High-latitude, deep water coral bleaching at Rottnest Island, Western Australia

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Thomson, Damian; Bearham, Douglas; Graham, Fiona; Eagle, Janelle


2011-11-23


Journal Article


Coral Reefs


30


4


1107


Coral bleaching is well documented on shallow, tropical reefs, however, there are no published records of coral bleaching on high latitude (>26 °), deep (>20m) reefs. High latitude, deep water reefs are less affected by thermal stress and may therefore act as a potential refuge site from global warming (Bongaerts et al., 2010). Here, we observed more

Coral bleaching is well documented on shallow, tropical reefs, however, there are no published records of coral bleaching on high latitude (>26 °), deep (>20m) reefs. High latitude, deep water reefs are less affected by thermal stress and may therefore act as a potential refuge site from global warming (Bongaerts et al., 2010). Here, we observed extensive coral bleaching in May 2011 at two high-latitude (32° S) deep-water (24 - 28m) reefs located on the western side of Rottnest Island, off Perth, Western Australia. Most colonies of Coscinarea marshae (n ≈ 100), a species endemic to southern Australia, were completely bleached, while all other coral genera were unbleached. Water temperatures between December 2010 and May 2011 at these sites were higher than average and NOAA SST records reveal 16-degree heating weeks (DHW) for the region. In-situ measurements confirmed temperatures were up to 4°C higher than the long-term monthly average for the 150 days prior to surveys (27th Dec 2010 to 25th May 2011) and these above average temperatures extended to a depth of greater than 50m. Our observations confirm that corals located on deeper, high latitude reefs are susceptible to thermal bleaching. Interestingly, at this location C. marshae is close to the northern limit of its range (Veron and Marsh, 1988), which may explain why it is more susceptible to thermal stress than the other species at Rottnest, which all have populations extending further north (Veron and Marsh, 1988). High latitude endemics may therefore be more susceptible to global warming at these sites and deserving of a higher conservation status within this region. less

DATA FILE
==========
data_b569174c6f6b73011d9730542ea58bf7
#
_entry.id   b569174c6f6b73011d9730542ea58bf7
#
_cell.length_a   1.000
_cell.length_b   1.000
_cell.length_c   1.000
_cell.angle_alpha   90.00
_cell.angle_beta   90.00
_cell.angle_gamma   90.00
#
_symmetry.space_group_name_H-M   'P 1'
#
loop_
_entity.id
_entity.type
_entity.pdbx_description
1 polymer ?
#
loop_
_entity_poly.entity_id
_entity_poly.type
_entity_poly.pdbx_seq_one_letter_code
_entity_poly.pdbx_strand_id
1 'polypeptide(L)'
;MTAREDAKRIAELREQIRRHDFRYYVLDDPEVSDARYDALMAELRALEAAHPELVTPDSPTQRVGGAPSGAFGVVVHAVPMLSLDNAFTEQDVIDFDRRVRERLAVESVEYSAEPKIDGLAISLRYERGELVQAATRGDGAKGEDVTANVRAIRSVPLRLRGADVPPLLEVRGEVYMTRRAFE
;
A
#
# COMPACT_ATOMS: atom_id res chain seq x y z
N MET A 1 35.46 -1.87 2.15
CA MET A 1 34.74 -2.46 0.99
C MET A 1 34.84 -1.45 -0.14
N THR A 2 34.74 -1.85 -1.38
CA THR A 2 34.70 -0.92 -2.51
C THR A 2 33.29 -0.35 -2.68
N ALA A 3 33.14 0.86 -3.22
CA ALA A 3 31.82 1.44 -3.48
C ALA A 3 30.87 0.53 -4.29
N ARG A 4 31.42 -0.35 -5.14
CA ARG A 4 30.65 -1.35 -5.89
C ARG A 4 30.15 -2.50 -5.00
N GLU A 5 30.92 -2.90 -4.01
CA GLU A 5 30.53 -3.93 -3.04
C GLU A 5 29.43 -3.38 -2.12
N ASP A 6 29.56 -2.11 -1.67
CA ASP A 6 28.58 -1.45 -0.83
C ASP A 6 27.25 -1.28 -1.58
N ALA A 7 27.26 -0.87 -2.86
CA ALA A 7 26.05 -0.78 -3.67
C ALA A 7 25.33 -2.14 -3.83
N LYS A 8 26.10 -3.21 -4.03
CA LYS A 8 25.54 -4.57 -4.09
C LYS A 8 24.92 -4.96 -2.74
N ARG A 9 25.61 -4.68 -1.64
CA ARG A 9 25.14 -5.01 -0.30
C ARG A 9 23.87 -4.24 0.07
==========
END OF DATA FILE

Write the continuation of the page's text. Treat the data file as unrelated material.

Springer


Coral bleaching


Marine and Estuarine Ecology (incl. Marine Ichthyology)


10.1007/s00338-011-0811-x


Link to Publisher's Version


© 2011 Springer


EP113973


Journal article - Refereed


English